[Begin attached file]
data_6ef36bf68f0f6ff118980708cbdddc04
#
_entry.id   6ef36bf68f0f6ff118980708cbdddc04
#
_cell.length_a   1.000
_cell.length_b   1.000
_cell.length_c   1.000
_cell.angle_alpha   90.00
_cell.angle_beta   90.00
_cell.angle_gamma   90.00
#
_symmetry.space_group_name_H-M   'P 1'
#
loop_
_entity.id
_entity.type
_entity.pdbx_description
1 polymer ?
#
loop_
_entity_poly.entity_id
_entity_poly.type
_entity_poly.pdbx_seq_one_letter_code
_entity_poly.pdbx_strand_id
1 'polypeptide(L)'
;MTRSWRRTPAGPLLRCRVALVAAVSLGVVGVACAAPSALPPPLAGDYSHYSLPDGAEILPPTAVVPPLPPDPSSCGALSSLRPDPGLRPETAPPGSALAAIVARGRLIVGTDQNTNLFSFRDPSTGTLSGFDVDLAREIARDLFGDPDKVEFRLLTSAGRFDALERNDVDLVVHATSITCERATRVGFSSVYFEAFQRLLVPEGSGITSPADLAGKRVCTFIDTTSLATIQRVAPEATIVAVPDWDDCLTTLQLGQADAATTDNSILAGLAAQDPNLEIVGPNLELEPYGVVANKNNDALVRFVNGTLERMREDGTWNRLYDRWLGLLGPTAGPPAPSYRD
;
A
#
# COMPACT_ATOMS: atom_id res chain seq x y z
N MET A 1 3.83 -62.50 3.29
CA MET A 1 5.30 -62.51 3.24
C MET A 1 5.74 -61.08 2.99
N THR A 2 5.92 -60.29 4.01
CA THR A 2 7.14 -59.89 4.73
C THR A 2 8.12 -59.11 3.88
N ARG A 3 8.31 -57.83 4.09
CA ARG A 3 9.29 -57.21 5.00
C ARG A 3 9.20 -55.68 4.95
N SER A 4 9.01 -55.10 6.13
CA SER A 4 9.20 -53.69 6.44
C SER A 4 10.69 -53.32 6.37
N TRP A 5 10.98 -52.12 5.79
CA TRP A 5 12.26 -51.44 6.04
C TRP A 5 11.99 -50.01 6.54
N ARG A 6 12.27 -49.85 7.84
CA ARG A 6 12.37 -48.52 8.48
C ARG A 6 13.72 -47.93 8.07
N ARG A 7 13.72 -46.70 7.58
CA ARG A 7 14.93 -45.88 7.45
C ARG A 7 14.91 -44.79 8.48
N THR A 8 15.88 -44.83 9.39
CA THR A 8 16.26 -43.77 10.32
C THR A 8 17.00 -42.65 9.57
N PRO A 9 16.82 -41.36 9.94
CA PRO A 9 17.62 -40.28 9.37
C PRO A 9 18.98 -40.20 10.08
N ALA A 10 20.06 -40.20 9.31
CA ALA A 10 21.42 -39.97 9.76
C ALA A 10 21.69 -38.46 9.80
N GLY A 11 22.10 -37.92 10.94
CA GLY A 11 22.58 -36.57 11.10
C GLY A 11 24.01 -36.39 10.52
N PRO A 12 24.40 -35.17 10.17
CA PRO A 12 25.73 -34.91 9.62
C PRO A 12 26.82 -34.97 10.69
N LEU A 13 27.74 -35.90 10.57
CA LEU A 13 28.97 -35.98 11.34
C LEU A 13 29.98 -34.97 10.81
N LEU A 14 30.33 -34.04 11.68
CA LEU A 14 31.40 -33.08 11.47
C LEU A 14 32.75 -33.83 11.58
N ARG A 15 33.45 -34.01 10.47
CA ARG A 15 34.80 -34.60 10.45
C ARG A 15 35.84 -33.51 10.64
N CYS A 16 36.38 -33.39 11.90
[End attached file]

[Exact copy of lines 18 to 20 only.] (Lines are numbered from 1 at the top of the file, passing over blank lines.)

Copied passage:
1 polymer ?
#
loop_